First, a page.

IT’S THREE O’CLOCK IN THE MORNING AND I AM WIDE AWAKE, laying in bed, and listening to the sound of a train passing through town. Its whistle is echoing, muffled in the fog. A real Woody Guthrie moment.
I’m not sleeping. My body is resting to a degree, but my mind is wandering all over the place – Planning our Texas trip, Compiling a grocery list for later today, and when I heard the train whistle I was taken back in time to my childhood. My childhood – a time of Steam Locomotives and steel ribbons of tracks disappearing around a curve. My late night wanderlust is hearing the Conductor calling out, “All Aboard!”
I suppose that just about every kid, boy or girl, who grows up in a small town dreams, both day and night, of going off to see the rest of the world. Wanting to know who and what is around the bend or on the other side of the mountain is a natural thing I think. That curiosity is what got us out of that African Rift Valley a few million years ago and has us looking at the stars today.
Growing up in a small town with trains going through, but rarely stopping, made me sit and wonder about to where they must be rushing. I know that most of those trains were going back and forth between the iron mines and the steel mills. That still sounds exotic to me, even now.
I was fortunate to be a child at a time when the big steam locomotives still ruled the rails. There were plenty of diesel engines to be sure, but when the huge roaring steam engines came through everything stopped, even a baseball game on the diamond by the tracks. We would all just look in awe at the rumbling giants racing past. The ground would shake and, if we got the Engineer’s eye, the wailing blast of the whistle would have us cover our ears.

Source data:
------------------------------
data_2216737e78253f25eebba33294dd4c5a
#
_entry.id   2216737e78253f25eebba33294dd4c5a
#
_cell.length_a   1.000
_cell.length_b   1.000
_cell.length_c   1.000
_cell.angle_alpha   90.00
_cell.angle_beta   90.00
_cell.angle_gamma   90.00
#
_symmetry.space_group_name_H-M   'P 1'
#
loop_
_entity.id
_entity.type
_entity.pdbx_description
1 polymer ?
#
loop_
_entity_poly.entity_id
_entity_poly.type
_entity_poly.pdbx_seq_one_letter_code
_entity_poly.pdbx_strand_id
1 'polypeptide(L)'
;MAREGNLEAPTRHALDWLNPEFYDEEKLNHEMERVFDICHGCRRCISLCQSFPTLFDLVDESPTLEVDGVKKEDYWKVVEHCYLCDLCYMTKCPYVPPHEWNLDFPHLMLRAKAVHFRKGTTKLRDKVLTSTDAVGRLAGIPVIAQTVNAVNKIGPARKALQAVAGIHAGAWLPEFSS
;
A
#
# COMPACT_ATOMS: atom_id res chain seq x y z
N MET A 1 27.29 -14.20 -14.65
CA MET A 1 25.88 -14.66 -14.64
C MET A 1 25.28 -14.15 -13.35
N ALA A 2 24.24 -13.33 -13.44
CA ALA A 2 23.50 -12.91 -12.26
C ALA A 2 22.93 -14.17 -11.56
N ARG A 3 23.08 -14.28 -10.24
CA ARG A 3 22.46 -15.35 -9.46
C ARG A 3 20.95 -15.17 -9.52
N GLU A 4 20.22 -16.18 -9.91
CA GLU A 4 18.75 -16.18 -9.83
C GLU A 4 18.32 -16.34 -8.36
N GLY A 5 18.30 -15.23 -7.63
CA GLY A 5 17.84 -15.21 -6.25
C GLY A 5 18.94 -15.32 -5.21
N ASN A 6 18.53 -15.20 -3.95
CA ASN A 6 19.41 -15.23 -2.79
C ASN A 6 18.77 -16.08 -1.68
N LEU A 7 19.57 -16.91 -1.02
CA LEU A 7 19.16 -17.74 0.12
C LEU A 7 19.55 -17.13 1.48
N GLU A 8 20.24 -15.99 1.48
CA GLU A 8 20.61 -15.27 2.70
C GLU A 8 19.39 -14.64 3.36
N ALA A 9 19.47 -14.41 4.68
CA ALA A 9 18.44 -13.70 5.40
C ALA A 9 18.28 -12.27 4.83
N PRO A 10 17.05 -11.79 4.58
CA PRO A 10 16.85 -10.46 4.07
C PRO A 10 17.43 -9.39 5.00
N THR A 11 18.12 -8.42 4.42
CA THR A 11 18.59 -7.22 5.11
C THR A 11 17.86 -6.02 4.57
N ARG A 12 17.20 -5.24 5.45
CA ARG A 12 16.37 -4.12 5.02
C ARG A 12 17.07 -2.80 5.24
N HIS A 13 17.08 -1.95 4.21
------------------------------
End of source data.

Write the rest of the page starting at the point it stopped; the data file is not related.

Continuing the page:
As I grew older some of the other kids my age began to start hanging out at the local Pool Hall or go indoors to play basketball. I wasn’t very good at either game so I went to a better place. A fifteen minute walk would take me to the lower part of town and the Train Station.
Our train station was an old, low building with a waiting room for those who were catching a passenger train to take them off to some faraway place I was sure. I would go down to the station and sit on one of the old wooden benches and watch the trains come and go. In my mind I’d be grabbing my bag, pulling the brim of my hat a little lower and climbing up the steel steps and getting on board, heading to,,,
My wanderlust was fed by having as a neighbor a real, honest to god, railroad Conductor – Mr. Hartnett. Every day I would see him leaving his home in his uniform. He worked on one of the passenger trains that ran between Pittsburgh and Cleveland, a run executed by the P&LE Railroad Company. P&LE: the Pittsburgh and Lake Erie Railroad.
I wanted to be Mr. Hartnett.
All of that was decades, a lifetime ago. They are memories that today only rise to the surface at three o’clock in the morning when I hear the beckoning call of the train whistle as it passes by me once again and I am ten years old in the dark.
Oh yes, the train. Great prairie childhood memories. The train track divided us from the next province. We were in Alberta, our neighbours were in Saskatchewan. When the train came by we sat on the porch and counted the box cars and reported to dad. This was how he knew if there would be a market for his grain.
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You took me back to my childhood, and a sound that will always bring me back – the train whistle from a steam locomotive. The best!
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